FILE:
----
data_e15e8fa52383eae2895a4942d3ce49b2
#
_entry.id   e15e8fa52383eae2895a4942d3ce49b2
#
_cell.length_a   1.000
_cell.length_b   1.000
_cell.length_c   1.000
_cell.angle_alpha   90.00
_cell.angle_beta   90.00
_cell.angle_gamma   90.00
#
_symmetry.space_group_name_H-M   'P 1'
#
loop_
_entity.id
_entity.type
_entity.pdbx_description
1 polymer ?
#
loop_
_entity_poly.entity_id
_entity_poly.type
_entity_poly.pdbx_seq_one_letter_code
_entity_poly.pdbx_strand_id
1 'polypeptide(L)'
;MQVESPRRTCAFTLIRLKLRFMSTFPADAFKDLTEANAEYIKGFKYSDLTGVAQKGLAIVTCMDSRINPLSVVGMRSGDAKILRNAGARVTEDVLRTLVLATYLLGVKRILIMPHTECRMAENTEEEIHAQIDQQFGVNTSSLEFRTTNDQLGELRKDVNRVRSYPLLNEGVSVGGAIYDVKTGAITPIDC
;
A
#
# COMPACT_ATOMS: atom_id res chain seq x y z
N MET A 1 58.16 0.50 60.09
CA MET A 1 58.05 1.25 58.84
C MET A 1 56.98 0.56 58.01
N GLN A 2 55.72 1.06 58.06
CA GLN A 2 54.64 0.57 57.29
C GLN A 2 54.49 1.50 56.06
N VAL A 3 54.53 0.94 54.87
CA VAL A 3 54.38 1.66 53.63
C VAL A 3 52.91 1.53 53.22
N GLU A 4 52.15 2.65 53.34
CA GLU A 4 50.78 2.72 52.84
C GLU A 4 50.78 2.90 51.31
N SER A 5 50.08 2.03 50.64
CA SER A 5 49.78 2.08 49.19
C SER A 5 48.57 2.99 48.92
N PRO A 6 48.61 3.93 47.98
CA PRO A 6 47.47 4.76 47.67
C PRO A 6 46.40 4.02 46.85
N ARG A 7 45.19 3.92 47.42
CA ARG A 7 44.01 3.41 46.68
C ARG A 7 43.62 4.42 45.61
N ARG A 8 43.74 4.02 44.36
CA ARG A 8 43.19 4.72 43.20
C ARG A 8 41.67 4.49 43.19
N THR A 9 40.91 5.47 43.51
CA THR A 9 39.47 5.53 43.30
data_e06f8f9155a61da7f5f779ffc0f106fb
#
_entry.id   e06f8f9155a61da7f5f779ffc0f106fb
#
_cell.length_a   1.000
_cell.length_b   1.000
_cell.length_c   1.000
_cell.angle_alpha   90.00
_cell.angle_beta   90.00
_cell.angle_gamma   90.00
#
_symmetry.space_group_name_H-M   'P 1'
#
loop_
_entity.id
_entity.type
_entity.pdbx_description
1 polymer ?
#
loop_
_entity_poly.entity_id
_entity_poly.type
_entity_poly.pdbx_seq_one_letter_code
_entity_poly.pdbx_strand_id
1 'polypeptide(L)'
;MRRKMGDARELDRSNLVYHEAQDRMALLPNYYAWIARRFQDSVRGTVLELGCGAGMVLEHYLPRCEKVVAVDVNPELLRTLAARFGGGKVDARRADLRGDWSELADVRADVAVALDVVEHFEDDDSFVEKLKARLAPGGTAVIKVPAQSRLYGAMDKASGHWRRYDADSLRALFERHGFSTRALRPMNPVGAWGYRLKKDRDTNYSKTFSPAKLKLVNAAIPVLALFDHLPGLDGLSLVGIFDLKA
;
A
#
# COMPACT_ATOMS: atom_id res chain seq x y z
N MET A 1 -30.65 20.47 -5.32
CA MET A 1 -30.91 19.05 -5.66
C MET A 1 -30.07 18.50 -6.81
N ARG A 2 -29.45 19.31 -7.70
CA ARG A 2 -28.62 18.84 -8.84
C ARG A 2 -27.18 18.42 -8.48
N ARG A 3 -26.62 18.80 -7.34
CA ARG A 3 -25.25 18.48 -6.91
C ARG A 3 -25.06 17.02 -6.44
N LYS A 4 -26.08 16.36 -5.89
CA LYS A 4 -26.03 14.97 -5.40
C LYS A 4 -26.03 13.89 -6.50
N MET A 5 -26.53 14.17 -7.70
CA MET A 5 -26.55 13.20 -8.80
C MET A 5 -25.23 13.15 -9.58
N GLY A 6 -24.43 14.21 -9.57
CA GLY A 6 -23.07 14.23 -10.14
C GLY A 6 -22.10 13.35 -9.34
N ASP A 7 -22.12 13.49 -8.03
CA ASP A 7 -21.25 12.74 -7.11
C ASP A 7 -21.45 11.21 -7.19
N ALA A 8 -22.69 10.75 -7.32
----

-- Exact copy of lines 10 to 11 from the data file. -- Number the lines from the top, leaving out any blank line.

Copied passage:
_cell.angle_gamma   90.00
#